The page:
Archive for August 30th, 2009

Ridley proposes property tax

Ridley proposes property tax

| 30/08/2009 | 127 Comments

(CNS): In response from demands from the UK, Tim Ridley, the former chair of the Cayman Islands Monetary Authority and a founding partner of one of Cayman’s most successful offshore law firms, has made a strong argument for the introduction of property tax across the islands. A levy of just 0.25%, which would have a relatively low impact on the taxpayer, Ridley said, could add as much as $50 million a year to government coffers. He noted that it was the sort of local tax, or “community service charge” as he called it, that people who own property are accustomed to paying.

Speaking at the Ritz meeting on Thursday, where Leader of Government Business McKeeva Bush told an audience of private sector stakeholders and civil servants that Cayman needed to present a plan to the UK demonstrating new ways of generating sustainable income for the treasury, Ridley said the UK had sent a clear message that Cayman needed to adopta permanent revenue solution.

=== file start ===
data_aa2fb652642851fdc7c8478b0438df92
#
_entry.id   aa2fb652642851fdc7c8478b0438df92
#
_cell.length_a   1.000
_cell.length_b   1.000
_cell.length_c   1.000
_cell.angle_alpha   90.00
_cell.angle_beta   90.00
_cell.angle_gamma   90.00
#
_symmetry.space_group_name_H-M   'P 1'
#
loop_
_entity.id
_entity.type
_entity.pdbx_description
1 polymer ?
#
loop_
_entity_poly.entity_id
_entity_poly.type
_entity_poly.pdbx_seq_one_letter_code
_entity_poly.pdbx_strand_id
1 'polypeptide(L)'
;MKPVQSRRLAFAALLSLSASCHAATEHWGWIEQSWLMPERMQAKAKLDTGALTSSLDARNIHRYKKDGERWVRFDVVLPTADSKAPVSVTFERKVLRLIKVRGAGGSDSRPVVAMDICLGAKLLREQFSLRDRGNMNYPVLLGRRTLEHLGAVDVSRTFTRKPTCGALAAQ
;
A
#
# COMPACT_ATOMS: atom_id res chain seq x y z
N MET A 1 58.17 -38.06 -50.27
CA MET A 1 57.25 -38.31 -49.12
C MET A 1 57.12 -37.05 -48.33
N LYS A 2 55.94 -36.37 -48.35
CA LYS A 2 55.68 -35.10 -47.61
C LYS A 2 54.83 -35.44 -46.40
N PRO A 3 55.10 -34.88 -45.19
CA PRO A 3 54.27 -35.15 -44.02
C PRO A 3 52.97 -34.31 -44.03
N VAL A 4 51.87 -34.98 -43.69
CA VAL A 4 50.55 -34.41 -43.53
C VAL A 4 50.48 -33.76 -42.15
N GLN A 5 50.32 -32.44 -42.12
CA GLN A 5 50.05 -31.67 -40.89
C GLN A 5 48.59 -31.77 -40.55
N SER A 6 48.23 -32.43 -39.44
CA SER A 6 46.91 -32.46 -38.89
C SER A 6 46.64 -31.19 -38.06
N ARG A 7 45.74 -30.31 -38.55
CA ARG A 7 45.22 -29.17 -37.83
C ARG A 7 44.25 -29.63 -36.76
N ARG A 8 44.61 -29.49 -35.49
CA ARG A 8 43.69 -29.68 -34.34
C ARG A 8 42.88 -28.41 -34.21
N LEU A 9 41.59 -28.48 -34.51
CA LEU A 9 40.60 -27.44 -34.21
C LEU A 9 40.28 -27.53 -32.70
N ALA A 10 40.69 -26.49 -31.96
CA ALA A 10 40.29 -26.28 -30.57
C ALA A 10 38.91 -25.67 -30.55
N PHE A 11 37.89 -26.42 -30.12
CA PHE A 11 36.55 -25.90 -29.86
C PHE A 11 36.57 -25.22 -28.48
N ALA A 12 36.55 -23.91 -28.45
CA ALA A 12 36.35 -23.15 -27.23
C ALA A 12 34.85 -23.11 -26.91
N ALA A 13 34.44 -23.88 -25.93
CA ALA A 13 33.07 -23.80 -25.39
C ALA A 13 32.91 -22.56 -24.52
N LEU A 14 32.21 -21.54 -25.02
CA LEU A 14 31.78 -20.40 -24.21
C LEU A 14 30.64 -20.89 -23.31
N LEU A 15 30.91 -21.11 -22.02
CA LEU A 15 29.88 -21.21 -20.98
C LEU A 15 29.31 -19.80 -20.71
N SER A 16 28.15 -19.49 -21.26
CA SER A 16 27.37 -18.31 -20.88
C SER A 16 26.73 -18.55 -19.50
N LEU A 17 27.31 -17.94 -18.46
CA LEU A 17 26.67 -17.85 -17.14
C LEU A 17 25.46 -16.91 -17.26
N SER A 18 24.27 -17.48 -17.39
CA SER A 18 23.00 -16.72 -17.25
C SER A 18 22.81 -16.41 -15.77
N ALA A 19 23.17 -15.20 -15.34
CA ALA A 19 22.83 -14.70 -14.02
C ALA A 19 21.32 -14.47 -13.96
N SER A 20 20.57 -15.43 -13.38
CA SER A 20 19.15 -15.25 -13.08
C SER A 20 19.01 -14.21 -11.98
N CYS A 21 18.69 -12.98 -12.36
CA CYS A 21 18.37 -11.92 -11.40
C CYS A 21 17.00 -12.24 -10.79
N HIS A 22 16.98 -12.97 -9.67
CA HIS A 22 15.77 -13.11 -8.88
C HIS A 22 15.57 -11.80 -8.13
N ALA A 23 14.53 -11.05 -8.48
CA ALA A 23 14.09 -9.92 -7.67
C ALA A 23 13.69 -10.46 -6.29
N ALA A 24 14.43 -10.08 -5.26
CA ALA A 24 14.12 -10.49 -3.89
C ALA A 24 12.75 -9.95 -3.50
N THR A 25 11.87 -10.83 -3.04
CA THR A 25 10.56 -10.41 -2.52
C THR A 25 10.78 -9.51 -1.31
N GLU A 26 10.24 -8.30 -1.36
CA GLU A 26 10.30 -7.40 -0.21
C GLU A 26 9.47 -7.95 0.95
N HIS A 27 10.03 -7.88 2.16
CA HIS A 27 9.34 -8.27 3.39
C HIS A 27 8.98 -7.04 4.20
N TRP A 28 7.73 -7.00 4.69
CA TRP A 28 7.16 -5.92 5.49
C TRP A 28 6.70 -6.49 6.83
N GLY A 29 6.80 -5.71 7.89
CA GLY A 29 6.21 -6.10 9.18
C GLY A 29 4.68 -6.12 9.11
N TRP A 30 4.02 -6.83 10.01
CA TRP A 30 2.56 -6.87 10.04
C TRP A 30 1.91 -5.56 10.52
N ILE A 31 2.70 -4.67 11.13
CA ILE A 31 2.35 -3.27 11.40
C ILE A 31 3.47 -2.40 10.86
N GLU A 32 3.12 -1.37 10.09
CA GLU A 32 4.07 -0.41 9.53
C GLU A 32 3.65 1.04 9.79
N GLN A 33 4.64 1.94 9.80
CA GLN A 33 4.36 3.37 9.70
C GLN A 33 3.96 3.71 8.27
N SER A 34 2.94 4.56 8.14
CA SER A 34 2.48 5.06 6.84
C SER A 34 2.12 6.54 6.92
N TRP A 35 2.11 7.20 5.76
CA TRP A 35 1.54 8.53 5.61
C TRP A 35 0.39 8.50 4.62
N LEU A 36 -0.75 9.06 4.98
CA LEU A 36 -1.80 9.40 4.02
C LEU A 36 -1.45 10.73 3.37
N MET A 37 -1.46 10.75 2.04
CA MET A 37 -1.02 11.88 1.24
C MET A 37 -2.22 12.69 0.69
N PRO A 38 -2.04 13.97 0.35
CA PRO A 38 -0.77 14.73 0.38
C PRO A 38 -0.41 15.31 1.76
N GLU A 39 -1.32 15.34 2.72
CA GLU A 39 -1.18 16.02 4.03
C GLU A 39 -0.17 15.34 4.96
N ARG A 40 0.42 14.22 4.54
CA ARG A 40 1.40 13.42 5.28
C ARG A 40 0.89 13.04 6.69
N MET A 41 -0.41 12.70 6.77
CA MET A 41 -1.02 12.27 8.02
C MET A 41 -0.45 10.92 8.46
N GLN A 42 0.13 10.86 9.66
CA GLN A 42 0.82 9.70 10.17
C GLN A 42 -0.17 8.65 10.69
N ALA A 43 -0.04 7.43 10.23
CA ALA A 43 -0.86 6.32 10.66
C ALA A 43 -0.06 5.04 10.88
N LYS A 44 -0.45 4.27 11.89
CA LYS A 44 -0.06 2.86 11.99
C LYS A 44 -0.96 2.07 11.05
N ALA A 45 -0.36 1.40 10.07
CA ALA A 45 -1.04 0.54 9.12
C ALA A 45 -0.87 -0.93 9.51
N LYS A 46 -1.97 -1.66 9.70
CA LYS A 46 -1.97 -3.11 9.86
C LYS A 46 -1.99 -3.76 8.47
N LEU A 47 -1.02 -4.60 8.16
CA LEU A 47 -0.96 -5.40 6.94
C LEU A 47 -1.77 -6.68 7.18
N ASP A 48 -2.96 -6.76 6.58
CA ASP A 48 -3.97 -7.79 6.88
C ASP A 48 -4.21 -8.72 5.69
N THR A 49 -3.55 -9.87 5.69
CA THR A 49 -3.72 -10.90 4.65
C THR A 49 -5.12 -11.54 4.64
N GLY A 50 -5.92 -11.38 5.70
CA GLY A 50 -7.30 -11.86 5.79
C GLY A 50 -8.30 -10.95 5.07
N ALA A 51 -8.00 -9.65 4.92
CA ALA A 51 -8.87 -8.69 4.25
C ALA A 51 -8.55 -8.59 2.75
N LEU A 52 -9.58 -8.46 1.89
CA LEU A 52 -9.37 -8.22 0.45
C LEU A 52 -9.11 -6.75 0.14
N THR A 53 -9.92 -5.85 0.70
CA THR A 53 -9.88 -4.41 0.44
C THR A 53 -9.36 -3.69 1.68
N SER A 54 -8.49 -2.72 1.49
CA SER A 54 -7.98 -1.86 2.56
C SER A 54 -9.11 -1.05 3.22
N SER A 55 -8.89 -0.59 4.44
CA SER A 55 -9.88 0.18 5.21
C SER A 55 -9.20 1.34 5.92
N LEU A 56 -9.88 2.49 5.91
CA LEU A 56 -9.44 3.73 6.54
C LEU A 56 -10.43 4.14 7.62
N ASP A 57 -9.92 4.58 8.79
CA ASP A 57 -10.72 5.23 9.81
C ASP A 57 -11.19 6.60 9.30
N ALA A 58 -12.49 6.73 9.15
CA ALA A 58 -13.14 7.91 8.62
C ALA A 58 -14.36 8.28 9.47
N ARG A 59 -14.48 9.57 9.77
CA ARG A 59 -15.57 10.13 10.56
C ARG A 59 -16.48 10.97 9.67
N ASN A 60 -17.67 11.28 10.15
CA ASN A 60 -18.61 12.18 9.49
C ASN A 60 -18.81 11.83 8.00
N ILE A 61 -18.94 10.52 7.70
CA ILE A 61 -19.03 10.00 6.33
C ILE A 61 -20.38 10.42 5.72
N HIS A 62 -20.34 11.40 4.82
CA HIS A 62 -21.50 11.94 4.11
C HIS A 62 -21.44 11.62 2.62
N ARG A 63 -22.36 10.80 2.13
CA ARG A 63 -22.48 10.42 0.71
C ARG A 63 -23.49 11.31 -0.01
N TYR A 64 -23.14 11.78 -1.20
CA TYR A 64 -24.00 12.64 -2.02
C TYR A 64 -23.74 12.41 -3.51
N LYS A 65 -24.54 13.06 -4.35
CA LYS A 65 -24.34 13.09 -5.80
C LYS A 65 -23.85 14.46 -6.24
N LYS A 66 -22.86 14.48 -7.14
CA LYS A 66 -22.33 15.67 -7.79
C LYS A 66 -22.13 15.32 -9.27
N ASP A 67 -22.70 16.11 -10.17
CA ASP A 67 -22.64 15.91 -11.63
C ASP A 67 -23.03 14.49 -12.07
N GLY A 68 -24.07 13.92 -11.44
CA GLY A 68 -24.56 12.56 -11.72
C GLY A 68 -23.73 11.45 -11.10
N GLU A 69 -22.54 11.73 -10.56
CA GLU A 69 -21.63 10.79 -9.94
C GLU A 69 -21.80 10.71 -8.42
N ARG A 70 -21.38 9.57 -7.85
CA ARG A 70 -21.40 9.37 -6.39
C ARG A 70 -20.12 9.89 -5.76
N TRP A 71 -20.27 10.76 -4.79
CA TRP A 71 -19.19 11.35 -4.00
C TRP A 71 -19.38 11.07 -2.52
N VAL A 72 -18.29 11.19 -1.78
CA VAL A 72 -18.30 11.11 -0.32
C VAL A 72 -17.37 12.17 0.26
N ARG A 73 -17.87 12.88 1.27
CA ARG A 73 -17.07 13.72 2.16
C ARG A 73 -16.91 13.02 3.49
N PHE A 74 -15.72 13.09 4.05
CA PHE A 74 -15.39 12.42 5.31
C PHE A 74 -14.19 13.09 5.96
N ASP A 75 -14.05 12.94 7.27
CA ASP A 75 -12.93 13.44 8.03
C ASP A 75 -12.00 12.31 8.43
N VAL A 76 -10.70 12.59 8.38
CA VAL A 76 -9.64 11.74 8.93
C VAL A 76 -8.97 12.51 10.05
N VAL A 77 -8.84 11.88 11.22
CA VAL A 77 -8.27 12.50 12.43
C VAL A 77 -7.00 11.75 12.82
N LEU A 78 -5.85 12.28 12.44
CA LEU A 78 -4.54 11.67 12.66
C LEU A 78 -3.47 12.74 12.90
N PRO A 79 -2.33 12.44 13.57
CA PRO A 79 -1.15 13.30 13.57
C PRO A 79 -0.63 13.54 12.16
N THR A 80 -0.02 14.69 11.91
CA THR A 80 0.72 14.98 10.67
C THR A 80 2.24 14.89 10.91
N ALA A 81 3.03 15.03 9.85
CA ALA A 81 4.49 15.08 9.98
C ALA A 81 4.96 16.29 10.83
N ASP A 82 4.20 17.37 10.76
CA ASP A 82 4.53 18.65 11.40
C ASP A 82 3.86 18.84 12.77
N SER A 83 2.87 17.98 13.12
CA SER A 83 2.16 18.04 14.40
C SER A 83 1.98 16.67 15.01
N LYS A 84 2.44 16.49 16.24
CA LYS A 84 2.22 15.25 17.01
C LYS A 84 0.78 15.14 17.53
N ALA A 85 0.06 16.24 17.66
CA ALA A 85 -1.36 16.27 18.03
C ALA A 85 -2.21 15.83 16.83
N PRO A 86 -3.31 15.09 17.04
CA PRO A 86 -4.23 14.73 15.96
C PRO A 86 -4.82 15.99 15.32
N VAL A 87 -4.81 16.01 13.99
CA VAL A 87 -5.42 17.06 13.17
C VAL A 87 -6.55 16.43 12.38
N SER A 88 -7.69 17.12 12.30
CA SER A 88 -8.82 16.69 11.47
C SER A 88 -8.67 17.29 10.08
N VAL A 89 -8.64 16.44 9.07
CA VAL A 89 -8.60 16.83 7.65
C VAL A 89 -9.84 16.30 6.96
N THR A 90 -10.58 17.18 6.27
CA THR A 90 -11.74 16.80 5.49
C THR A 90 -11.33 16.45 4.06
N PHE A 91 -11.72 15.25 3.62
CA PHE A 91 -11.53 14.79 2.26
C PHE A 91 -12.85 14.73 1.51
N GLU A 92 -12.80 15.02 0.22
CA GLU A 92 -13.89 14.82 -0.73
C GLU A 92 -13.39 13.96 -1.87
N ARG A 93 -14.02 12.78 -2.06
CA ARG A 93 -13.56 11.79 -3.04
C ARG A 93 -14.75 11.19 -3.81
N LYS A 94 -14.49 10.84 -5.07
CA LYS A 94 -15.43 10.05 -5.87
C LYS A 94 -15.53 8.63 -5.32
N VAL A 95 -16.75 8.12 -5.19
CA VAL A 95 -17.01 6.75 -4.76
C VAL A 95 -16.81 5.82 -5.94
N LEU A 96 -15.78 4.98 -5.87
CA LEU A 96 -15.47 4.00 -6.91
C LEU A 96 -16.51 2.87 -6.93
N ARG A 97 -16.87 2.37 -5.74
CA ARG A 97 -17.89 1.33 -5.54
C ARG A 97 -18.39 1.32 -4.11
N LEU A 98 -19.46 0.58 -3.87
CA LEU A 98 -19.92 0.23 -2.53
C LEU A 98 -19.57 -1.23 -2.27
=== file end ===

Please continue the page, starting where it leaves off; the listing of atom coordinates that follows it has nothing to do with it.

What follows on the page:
After Bush shared a letter from the new Overseas Territories Minister, Christ Bryant, with the audience, (see UK tells Cayman to levy taxes) Ridley said, “The worrying message in that letter is long term sustainable revenue. There are very limited options to what might be palatable here.” Dismissing income tax and sales tax, he added, “One area I do think we are going to have to look at is property tax.”